Carla Moyer enjoying herself
By Michael Haederle

New Lease on Life

UNM Neurosurgery Team Uses Innovative Technique to Retrieve Stroke-Causing Clot

Late in the afternoon of Monday, March 7, Carla Moyer had just finished talking to one of her best friends on the phone when she noticed the right side of her body had drooped and she couldn’t move.

Unable to dial 911 or activate her electric recliner, Moyer sat helpless until her husband Bob got home from work at about 5:30 p.m. “I couldn’t say, ‘Alexa, call 911,’ because I couldn’t talk,” she says.

Her husband bundled her into the car and drove her to a nearby fire station in the East Mountains. Paramedics brought her by ambulance to The University of New Mexico Hospital, radioing ahead to report that she was having a stroke. On arrival, it was discovered that one of the main blood vessel branches to the brain was blocked by a clot.

Over the next few hours, a team led by stroke neurologist Tobias Kulik, MD, and vascular neurosurgeon Andrew Carlson, MD, worked to restore much-needed blood flow to Moyer’s brain. She was given clot-busting medication, then underwent a procedure to have the clot retrieved from her brain using a device mounted on a catheter that threaded up through a blood vessel in her groin.

“They took me in and I was awake the whole time,” she recalls. “I was aware of what was going on. I got frightened because of all the machines, and no one was talking to me.”

Removal of the clot allowed oxygen-rich blood to flow back into Moyer’s brain, restoring function in the speech and motor areas in her brain that had been affected by the stroke.


By the next morning, I was beginning to communicate a little bit... After 48 hours I had all my speech back
Carla Moyer

“By the next morning, I was beginning to communicate a little bit,” she says. “They kept me there for two days. After 48 hours I had all my speech back.”

Before she left the hospital, the retired elementary school teacher learned she had an underlying condition that likely triggered her stroke: atrial fibrillation. It’s an irregular and often rapid heart rhythm that may lead to blood clots in the heart – which in turn can travel to the brain. It can be treated with medications or implantable pacemakers.

Clot-retrieving thrombectomy is a state-of-the-art treatment for many ischemic strokes that has been in use for about 15 years, but only recently has been considered the standard of care treatment for patients with strokes like Moyer’s. “Studies have shown that it is one of the most effective treatments in all of medicine, as measured by lives saved and avoidance of long-term disability,” said Carlson, an associate professor of Neurosurgery.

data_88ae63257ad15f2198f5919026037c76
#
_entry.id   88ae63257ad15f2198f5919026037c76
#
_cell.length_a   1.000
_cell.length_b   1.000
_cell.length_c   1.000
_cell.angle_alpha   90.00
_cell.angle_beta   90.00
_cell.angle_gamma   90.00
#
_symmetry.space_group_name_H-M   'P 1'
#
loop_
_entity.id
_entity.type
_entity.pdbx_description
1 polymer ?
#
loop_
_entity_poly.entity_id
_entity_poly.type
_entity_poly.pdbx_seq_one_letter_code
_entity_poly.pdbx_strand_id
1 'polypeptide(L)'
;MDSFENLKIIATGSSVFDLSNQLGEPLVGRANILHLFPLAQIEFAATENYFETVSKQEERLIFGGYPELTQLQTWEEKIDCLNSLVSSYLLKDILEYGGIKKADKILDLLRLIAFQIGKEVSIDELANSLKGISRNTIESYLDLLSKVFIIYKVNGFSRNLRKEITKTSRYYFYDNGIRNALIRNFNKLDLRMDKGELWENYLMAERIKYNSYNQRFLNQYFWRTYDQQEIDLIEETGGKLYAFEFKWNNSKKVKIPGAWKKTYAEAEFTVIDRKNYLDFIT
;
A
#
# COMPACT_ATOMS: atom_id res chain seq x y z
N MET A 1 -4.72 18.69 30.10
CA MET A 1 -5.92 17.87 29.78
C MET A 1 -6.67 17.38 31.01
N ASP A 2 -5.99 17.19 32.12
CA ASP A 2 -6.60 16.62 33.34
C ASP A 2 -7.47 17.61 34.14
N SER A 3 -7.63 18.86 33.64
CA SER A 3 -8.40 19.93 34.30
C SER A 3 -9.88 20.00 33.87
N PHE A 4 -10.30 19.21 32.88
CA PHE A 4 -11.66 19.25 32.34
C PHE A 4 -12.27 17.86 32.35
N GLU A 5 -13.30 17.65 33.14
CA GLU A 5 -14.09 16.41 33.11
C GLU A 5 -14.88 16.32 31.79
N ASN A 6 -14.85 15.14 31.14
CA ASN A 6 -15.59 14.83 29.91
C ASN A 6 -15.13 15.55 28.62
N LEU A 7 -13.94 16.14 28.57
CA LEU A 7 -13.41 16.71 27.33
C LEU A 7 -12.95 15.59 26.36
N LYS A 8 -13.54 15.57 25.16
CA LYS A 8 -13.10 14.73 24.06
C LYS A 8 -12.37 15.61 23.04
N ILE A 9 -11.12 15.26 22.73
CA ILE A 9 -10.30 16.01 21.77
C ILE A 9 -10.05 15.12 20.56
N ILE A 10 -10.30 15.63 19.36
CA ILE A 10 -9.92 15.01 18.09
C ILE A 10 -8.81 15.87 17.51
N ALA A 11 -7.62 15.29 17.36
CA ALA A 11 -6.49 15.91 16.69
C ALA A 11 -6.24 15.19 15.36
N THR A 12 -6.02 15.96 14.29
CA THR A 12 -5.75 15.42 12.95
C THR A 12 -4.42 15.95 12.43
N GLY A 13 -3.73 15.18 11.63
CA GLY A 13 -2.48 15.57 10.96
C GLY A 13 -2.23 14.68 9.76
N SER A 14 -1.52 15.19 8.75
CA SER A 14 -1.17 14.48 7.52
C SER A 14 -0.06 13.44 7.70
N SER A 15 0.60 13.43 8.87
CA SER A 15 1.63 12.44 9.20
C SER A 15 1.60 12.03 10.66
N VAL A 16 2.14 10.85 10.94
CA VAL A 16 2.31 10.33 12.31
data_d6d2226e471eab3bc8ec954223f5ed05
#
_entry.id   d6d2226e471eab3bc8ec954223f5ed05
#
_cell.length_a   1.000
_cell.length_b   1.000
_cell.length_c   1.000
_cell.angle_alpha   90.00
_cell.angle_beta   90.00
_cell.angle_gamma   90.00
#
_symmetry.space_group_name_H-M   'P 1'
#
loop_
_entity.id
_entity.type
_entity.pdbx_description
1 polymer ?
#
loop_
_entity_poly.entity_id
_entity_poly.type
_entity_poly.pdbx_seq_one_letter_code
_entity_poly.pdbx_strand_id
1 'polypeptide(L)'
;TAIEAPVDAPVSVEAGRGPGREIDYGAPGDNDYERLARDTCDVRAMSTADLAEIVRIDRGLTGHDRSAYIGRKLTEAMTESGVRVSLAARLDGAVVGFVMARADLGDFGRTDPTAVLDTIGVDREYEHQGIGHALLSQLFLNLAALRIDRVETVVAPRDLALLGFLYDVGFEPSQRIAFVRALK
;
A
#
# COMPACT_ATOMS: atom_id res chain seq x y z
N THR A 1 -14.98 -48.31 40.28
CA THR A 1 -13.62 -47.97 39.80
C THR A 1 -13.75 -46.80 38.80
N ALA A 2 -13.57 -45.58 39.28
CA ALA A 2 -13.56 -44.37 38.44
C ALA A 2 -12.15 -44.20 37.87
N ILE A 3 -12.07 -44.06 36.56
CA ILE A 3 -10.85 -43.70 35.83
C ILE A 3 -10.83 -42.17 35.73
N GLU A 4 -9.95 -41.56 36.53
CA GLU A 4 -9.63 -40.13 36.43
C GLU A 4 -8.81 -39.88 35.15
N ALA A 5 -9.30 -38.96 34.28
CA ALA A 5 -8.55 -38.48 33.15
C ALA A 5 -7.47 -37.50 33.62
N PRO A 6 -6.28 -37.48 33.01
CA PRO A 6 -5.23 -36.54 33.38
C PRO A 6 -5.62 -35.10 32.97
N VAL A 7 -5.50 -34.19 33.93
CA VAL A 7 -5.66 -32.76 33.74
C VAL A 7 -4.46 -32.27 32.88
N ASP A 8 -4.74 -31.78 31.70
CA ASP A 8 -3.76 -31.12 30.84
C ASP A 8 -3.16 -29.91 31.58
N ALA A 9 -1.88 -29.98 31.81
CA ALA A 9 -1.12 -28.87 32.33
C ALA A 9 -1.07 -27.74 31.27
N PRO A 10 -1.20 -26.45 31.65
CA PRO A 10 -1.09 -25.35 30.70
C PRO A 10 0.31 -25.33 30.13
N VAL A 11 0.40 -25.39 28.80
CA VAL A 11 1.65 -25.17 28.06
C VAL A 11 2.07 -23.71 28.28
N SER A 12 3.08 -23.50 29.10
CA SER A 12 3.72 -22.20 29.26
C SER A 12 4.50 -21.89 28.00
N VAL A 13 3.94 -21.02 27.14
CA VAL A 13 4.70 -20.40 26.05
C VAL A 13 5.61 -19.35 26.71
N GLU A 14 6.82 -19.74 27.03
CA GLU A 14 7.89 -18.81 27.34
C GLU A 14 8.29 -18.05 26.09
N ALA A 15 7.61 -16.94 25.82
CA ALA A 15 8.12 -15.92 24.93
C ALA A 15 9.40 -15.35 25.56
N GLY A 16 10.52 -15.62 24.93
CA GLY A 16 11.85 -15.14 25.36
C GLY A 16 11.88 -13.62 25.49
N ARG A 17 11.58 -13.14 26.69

UNM’s stroke team provides round-the-clock coverage, which requires coordination across many specialties. As the first and currently only comprehensive stroke center in the state, they have received national recognition for providing excellent, evidence-based care for patients with strokes.

They partner with the UNM ACCESS program, which allows for a real-time stroke consult by UNM neurologists using tele-technology with hospitals across the state. This helps the treating team to better know who should be transferred to UNMH and who can safely be treated at their home hospital. 

Many doctors remain unaware that patients with these severe strokes, who have historically not had effective treatments available, may now benefit from the thrombectomy procedure.

The mnemonic “BE FAST” can help bystanders recognize the acute stroke symptoms:  Balance problems, Eye changes, Face drooping, Arm weakness and Speech difficulty – which means it’s Time to call 911 or transfer to a stroke center. Stroke is a true medical emergency, and speeding treatment by even a few minutes can improve outcomes.

Earlier this year, Moyer had a bout with COVID, exacerbated by asthma, and she had been experiencing depression and anxiety. Those feelings vanished after she recovered from the stroke.

“I’m 71 years old,” she says. “I have never ever in my life felt like this. Wow, what a gift!”

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Categories: Health, Neurology, News You Can Use, Top Stories, UNM Hospital